A Demanding Enquiry (WWI, Przemysl)

From the balcony, he stood looking down the street, it was mid April, 1915, winter snow was being sucked up by the ground, and melted by the sunlight, the sun was high, and the streets slippery the Russians had invaded the city, of Przemysl, (Ukraine).

His back was to the white outer door that had a big and long window, the stone building was painted deep-purple red, and he almost blended into the building. The Caretaker was behind the second door, listening to the Russian soldiers below, an officer, he held the door open an inch or two,

“What is to become of him now?” he said, as if asking a rational question, only to get an incomplete answer, if he got one at all, and he didn’t get one, it was really a rhetorical question.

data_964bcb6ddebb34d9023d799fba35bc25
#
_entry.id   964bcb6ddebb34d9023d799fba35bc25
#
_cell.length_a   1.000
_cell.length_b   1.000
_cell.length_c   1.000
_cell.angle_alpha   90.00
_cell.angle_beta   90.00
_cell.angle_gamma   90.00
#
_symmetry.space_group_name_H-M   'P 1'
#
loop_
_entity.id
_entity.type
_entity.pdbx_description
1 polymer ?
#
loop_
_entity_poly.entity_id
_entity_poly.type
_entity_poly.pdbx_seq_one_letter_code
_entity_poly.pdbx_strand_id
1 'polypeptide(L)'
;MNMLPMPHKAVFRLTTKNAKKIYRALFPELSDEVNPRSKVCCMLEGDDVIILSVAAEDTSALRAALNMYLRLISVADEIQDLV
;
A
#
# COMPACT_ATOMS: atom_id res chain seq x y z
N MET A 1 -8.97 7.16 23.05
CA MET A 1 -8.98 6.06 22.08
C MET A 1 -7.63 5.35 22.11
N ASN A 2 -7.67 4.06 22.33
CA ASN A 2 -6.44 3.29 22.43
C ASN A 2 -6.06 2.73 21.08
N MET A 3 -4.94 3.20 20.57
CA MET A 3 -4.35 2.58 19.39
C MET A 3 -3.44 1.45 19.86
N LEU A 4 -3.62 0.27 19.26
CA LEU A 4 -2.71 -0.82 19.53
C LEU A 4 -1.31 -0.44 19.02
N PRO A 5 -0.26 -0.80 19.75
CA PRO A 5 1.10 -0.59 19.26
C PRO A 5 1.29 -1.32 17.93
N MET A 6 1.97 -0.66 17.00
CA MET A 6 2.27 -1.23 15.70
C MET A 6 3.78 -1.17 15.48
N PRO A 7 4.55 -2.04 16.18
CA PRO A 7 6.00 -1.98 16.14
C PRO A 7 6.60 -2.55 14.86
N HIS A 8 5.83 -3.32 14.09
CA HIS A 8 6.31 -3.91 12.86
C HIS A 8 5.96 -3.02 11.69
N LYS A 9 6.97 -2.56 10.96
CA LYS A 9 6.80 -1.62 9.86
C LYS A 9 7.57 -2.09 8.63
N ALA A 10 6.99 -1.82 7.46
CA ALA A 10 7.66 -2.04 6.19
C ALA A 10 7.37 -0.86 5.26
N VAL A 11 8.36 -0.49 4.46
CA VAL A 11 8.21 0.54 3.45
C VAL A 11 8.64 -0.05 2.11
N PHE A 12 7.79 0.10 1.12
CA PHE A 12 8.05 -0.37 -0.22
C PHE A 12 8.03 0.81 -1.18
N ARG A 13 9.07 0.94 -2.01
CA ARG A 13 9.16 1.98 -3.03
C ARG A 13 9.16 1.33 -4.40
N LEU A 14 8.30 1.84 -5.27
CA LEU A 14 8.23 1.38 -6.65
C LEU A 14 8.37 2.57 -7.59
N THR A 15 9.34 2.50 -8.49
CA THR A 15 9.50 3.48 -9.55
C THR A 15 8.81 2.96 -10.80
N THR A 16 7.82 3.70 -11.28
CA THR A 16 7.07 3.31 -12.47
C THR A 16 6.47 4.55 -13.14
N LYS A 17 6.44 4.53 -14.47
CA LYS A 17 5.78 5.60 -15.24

It had all started so simple, the man on the balcony told himself, a occupant of the hotel: implying to his subconscious: this old Jew had nothing to do with it, matter of fact the whole world was being destroyed because of some person named Fernando got murdered during a visit in Serbia, and that got the Russians involved on one side, with the French and British, and the Germans, and Austro-Hungarian empire on the other, which stretched now to India, Africa, China and Japan, and was swallowing up all of Europe slowly. How could this be over one assassination? The who world under arms, and now it was being called The Great War of all wars.

The city was one third Jew, and now the Russians were weeding them out, and taking them off doorsteps, out of synagogues, and who knows where they were bringing them, only half returned.

The old Jew was handing the Russian officer some papers, he had a long white beard, and long white sideburns, and was old, very old. His wife in the doorway, he put his hand out to her, “Stay back,” he told her. He was very careful to say it softly, not to disrupt the Russian officer’s thinking.